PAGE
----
This blue marble

– and yet it spins


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Das Original

vienna-26Today we wanted to have the cake and eat it, too. And it was possible, because Hotel Sacher both serves and sells its famous torte. But who knew that the lunch menu at Café Sacher was so delicious? And that the walls were a bright red, and the china sparkling white? And the service so graceful. It all really became less about the cake and more about the entire experience.

The cake shop clerk recommended to not buy a big cake but single-serving cakes, if possible. Because there is more chocolate and jam per mass, and that makes it all so much better. We agree.
vienna-27(Café Sacher, Vienna, Austria; February 2017)


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Coffee with cake and music

vienna-9Breakfast in Café Central, with white bone china. Where once Trotsky sat. And Freud, Adler, Tito, and even Lenin. The tea is still excellent, and so is everything else. Before 9 am it is quiet, but after 11 am there is a line lasting the rest of the day.

Afternoon coffee in Aida. One of the many pink places scattered around Vienna. Aida has a helpful guide for the bewildered tourist who thinks coffee is just coffee, whereas in Vienna it is avec a whole lot else, too.

And in Aida, cake is preferably taken “mit muziek”, or with music. Perhaps a shot of kirsch, or an amaretto. This fluffy pink establishment claims that in olden times, if one wished for a little shot of liquor, one only had to say one wished for a little music. Of course. (Only in Vienna….)vienna-19(Vienna, Austria; February 2017)


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Taverns in Vienna

vienna-7Wine, vaults, and wienerschnitzels. Viennese taverns are not really bars but restaurants where you can stuff yourself with delicious no-nonsense food and drink local wine. Either underground, or in heurigers (winemakers’ own local taverns). Expect simple comfort food and surprisingly good cheap housewines. And from time to time, awful local music.

And if you are not acquainted with Austrian wines, try a Riesling or Grüner Veltliner from Kamptal, or any -auslese (sweet dessert wines).

(Vienna, Austria; February 2017)


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When in Vienna…

wiencoffeeWhen in Vienna, order coffee like the Viennese.

Yes. This is what the drink looked like before I took a single sip. I believe it is one little espresso shot being crushed under a mountain of whipped cream.

The Einspänner really is more cream with coffee than coffee with cream. The story goes that an Einspänner was the favorite drink of the Viennese one-horse-carriage drivers: hot espresso coffee warming one’s hands, staying warm by the insulation of the massive heap of cream on top. If one got a customer, one could simply filter the hot coffee through the cold cream and drink it up in a few seconds.

I can think of no other city where horse carriage drivers have such a sumptuous and functional signature drink. And I cannot help but wonder if the original Einspänner did not contain a wee dram of booze, at least from time to time?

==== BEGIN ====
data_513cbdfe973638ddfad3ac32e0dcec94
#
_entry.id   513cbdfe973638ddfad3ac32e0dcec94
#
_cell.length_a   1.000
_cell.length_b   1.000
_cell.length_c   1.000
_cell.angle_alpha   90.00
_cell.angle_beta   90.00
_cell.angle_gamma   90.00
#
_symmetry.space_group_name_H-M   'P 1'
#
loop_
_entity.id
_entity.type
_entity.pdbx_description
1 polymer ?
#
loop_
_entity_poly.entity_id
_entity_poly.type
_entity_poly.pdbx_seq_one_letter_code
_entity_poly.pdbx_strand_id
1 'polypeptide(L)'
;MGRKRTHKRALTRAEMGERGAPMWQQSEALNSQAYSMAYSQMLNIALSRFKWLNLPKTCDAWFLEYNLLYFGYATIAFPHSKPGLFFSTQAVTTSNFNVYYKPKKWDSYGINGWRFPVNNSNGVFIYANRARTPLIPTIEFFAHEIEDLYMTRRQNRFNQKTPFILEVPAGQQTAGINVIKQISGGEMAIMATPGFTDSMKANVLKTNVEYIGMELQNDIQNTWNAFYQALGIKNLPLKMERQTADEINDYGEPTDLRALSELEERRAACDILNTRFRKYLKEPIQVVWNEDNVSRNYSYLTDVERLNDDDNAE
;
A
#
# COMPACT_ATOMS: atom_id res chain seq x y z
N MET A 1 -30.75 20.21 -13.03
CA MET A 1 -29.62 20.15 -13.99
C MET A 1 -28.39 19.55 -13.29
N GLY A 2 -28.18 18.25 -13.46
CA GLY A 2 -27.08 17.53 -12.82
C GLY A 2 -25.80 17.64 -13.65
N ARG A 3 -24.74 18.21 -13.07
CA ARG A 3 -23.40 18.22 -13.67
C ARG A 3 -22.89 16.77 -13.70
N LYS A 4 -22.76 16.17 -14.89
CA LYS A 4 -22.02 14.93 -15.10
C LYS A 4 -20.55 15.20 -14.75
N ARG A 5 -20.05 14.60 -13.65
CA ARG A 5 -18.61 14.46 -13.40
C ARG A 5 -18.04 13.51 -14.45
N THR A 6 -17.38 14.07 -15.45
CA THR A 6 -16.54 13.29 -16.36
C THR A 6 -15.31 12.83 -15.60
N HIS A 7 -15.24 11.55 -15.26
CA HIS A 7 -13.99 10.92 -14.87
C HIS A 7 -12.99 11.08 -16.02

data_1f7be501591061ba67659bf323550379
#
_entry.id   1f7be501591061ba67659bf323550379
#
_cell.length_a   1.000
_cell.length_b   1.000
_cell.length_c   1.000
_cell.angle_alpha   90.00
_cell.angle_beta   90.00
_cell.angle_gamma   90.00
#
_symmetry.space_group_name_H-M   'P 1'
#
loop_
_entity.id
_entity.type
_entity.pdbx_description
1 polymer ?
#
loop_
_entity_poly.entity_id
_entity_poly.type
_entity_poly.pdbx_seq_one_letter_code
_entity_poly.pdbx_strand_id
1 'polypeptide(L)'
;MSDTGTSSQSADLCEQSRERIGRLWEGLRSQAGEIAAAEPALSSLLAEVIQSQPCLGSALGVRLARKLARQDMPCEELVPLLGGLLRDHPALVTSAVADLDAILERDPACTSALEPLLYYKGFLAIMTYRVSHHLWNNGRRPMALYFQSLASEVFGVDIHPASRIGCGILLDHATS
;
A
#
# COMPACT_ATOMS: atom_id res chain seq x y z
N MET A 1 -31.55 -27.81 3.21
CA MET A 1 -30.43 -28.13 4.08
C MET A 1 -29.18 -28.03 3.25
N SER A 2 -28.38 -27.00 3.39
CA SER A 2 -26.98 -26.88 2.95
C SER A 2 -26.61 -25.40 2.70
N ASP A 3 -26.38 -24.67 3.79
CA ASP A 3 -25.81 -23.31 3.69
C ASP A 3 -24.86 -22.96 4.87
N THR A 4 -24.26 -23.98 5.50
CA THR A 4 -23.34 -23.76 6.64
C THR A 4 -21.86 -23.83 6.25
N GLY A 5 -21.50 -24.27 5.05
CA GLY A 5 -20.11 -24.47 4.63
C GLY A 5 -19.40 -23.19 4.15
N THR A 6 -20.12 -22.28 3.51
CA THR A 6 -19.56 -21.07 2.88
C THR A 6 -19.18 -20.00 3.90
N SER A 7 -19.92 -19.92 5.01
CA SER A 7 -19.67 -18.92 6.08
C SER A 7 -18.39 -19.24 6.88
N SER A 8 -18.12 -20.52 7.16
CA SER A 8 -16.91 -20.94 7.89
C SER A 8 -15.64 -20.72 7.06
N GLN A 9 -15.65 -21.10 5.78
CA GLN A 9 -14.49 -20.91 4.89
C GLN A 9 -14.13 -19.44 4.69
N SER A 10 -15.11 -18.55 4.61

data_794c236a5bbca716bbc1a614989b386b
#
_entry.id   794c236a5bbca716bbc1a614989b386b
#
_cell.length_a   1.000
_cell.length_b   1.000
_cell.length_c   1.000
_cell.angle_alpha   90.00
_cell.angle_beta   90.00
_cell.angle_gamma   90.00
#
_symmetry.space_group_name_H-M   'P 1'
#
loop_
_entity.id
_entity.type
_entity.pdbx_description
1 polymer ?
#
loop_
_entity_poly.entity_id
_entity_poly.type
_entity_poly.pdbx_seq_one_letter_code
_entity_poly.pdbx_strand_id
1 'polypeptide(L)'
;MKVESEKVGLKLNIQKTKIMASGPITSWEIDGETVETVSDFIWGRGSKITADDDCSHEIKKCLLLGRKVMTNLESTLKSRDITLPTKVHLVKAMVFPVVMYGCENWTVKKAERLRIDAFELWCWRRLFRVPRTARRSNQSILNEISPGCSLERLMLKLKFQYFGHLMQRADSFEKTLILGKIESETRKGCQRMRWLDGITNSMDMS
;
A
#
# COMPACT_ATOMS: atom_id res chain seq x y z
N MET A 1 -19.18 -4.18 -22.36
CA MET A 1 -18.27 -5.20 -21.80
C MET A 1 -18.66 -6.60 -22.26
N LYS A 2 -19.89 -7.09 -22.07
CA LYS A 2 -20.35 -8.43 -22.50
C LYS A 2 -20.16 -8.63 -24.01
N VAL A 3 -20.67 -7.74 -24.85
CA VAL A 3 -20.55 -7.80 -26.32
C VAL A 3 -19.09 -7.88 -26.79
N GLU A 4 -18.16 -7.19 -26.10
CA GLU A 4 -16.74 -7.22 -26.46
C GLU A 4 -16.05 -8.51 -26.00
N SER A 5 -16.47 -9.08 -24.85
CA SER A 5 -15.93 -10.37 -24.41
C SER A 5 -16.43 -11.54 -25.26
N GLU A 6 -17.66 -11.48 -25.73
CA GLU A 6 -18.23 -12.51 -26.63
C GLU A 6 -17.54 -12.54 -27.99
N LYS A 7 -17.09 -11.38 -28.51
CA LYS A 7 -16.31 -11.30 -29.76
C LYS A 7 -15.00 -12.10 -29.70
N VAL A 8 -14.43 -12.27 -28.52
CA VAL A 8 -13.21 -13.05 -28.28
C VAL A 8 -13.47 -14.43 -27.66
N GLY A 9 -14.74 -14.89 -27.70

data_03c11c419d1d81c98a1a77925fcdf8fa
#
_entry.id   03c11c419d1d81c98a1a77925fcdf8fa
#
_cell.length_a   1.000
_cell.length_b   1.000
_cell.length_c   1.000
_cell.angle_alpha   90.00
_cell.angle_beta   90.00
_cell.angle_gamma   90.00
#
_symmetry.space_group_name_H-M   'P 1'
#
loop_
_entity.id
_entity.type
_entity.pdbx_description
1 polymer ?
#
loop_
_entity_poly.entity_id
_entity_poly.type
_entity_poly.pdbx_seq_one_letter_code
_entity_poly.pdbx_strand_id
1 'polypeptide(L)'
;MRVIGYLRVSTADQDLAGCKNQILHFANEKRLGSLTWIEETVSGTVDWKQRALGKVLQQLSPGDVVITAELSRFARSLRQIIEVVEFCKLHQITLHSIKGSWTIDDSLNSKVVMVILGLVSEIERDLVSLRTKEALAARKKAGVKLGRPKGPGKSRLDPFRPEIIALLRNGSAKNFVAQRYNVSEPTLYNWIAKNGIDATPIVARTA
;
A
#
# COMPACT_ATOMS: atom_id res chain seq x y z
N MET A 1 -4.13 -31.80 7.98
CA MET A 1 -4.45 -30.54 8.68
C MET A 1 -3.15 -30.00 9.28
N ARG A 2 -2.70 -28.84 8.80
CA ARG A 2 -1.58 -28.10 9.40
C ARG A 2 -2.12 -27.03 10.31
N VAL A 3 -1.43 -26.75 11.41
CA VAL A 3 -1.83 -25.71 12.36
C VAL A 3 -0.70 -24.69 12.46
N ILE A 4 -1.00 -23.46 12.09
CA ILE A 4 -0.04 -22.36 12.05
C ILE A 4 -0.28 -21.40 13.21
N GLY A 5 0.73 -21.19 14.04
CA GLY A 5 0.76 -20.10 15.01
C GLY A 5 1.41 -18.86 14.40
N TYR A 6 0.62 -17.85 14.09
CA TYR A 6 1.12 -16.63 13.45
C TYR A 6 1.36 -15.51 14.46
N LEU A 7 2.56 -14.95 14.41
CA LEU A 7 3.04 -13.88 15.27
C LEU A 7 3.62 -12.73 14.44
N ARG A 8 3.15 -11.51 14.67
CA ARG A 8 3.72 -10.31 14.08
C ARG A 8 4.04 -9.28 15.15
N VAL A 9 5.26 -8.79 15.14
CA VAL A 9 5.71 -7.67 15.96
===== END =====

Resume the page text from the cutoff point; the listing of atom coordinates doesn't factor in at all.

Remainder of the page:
(Vienna, Austria; February 2017)


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Old English pubs

eaglechildBusiness lunch at Eagle and Child with a quantum physicist, discussing medical sciences. Dinner at the Bear Inn, a pub from 1242, among 4,500 club ties (including one tiny panel in the ceiling for women’s ties). Instead of rowdy drunk people, there were ladies dining and students playing chess with glass pieces.

Only in Oxford. oldpub(Oxford, United Kingdom; January 2017)


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B-side experience

kirtipurrestaurant-4“Give us a B-side of Kathmandu”, we had said to our guide, some hours and adventures earlier. “Something you wouldn’t show to first-time visitors, something hidden.” As we walked down the steps into a dark alleyway in Kirtipur, avoiding a suspicious-looking dog, I wondered what we were up for this time.

We entered what looked like a traditional Newari family house: woven fiber mats on the floor; people sitting on terraces of different heights, sipping something from bronze cups; a man washing rice. Women sitting in a ring, preparing food in front of a fire. kirtipurrestaurant-3Our tablecloth was what looked like a flowery bed linen, spread out on the carpet. We sat on the edges of it, sharing the floor as a table.

We had to try the rice beer, our guide said. I was only one of 2 who finished their cup and I did feel dizzy afterwards. kirtipurrestaurant-1We had to try the food he said. All of it. And the bread, too. I’m glad we did. It was delicious. Apart of the black beans that set my mouth and throat and everything below it on fire.

Our Nepali colleague saw my photo on Facebook and commented laconically that we’d probably not make it to work the following day. Meaning that we would not make it further than 5 m from the toilet seat. Little did she know of the random places in which I’ve exposed my gastrointestinal system to much more serious challenges. This Newari restaurant was clean, cozy, and an absolute gem. Now if only I knew how to find it again!
kirtipurrestaurant-2(Kirtipur, Nepal; November 2016)